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Iowa City to explore taxi regulations requested by police

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IOWA CITY — Iowa City will explore new regulations on taxicabs following a series of alleged assaults on riders several months ago, but changing how companies classify drivers’ employment status likely won’t be one of them.

City Council members Tuesday night said they would take up police Chief Sam Hargadine’s proposal on taxis at a future meeting.

But a majority of members said they do not support his recommendation that taxi companies be forced to hire drivers as employees rather than as independent contractors.

“I think the additional costs to actually putting people on payroll can be prohibitive,” Susan Mims said.

Last week, Hargadine asked the council for five items. One was to hire drivers and for companies to own the vehicles. The others were to require companies to have unique color schemes and to provide dispatch from an office, have city-issued identification cards for drivers and to get a signed receipt that a driver has read a packet on the city’s rules for taxis.

Hargadine said his proposal came after police officers were unable to get timely and accurate information on taxi drivers from a company during an assault investigation last winter. His department has found many companies don’t have good records on who is driving for them.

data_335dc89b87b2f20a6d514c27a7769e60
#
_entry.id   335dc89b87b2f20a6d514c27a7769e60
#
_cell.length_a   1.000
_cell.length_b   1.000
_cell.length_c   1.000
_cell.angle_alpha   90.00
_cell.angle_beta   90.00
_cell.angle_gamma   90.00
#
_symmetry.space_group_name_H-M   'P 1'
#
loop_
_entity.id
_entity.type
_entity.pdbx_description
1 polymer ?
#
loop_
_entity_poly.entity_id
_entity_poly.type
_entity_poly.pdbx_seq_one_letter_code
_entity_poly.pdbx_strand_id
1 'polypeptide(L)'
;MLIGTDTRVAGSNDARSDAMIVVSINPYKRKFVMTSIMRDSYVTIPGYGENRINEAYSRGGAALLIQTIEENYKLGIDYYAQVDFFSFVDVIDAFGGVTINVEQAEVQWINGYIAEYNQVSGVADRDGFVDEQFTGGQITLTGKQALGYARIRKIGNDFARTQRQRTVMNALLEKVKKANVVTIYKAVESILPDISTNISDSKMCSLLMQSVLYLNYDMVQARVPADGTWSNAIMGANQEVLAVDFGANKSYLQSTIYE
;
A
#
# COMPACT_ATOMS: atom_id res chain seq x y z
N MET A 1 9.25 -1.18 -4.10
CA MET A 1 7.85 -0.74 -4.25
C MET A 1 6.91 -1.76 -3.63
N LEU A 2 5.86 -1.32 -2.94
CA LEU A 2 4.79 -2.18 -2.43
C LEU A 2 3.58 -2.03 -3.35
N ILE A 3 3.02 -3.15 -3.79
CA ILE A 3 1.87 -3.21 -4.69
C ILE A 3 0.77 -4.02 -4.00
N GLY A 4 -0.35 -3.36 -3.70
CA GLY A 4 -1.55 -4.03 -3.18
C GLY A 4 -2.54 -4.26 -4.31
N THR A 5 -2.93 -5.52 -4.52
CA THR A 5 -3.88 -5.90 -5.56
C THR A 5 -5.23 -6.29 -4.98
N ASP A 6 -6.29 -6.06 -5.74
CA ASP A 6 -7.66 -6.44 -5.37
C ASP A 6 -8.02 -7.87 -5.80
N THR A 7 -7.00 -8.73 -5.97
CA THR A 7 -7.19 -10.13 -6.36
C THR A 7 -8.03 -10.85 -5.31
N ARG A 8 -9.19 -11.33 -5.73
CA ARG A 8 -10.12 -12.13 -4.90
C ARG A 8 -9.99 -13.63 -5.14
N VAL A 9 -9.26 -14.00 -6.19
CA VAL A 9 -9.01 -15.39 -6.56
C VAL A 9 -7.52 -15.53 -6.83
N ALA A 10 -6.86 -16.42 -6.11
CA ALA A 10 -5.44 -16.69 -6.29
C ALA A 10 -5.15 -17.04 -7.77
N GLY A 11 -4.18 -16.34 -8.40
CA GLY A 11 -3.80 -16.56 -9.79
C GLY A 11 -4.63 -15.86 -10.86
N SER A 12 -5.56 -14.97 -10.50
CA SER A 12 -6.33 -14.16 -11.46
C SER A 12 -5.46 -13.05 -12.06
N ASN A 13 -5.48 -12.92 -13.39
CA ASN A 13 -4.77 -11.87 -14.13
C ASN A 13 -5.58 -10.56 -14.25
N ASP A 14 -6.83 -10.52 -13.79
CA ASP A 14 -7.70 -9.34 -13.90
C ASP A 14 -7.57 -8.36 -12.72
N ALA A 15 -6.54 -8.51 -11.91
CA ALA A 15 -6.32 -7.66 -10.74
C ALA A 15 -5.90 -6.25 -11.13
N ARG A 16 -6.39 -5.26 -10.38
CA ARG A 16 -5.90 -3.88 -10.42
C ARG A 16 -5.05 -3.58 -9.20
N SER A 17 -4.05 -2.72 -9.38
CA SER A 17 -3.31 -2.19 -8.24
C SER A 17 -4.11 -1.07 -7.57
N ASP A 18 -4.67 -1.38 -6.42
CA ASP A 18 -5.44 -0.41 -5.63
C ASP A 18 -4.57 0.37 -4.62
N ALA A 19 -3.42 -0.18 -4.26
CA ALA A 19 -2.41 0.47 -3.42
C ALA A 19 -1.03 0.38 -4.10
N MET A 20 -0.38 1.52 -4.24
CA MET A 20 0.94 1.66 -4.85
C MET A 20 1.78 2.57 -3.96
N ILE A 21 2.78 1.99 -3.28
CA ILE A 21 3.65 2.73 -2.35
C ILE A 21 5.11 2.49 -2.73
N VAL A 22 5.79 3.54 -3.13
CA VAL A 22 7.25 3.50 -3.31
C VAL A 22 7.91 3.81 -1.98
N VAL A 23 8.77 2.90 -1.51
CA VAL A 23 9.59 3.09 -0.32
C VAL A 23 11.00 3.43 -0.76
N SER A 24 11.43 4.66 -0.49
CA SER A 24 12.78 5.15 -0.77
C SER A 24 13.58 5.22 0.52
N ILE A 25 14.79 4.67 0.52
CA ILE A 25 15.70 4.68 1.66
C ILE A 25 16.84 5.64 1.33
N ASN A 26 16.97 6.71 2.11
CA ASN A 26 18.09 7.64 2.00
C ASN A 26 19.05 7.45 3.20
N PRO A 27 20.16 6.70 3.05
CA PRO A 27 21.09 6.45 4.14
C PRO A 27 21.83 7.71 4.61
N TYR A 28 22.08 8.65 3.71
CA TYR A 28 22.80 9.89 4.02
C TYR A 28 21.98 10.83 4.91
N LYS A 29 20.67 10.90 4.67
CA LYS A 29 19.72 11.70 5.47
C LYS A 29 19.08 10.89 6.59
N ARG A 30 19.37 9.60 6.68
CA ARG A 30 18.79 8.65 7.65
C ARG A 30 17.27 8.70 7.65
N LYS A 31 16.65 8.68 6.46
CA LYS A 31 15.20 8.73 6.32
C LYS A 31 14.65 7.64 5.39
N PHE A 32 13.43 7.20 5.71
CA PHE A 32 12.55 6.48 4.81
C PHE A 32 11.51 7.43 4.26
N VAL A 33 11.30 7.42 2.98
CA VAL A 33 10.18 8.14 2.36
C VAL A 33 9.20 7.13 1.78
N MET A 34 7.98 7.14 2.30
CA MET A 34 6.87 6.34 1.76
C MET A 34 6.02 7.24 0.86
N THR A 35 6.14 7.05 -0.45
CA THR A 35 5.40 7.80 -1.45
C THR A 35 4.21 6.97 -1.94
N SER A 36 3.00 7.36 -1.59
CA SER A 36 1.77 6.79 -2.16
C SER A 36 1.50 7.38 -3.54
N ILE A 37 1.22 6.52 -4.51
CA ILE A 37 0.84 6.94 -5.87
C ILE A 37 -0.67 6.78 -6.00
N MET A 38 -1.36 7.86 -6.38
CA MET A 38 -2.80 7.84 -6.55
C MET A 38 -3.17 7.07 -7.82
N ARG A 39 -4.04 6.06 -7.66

“All of these recommendations are with public safety in mind,” he said. “It’s not to micromanage the business.”

Representatives from taxi companies interviewed by The Gazette and who have corresponded with the city seem mostly agreeable to Hargadine’s recommendations except for the employment status of drivers.

In a letter to the City Council, Roger Bradley, the manager of Yellow Cab of Iowa City, objected only to that measure. He said switching from independent contractors would cause costs to increase, and therefore more likely fares, too.

He also said it would hurt the drivers because, as independent contractors, they can set their own schedules and work additional time to earn more money.

“As employees, I doubt very much that drivers would be allowed to work overtime,” Bradley wrote.

He also said Yellow Cab of Iowa City was recently able to get an accurate count of drivers to police “without delay.”

Hargadine said the change would give employees benefits like workers’ compensation and unemployment insurance and have companies pay into Social Security and Medicare.

Former Iowa City taxi driver Sean Genell said in an email to The Gazette that cab companies have been using the independent contractor system to avoid paying into benefits such as those, and he supports Hargadine’s proposal.

He said what is needed, however, is more investment from all involved parties — the owners, the city, the police, drivers and customers.

City Council members said they want to find another way to get companies to keep tabs on their drivers. Council member Michelle Payne said forcing them to hire the drivers could cost people their jobs.

“I don’t think it’s reasonable to assume all of these companies will hire their existing contractors,” she said.

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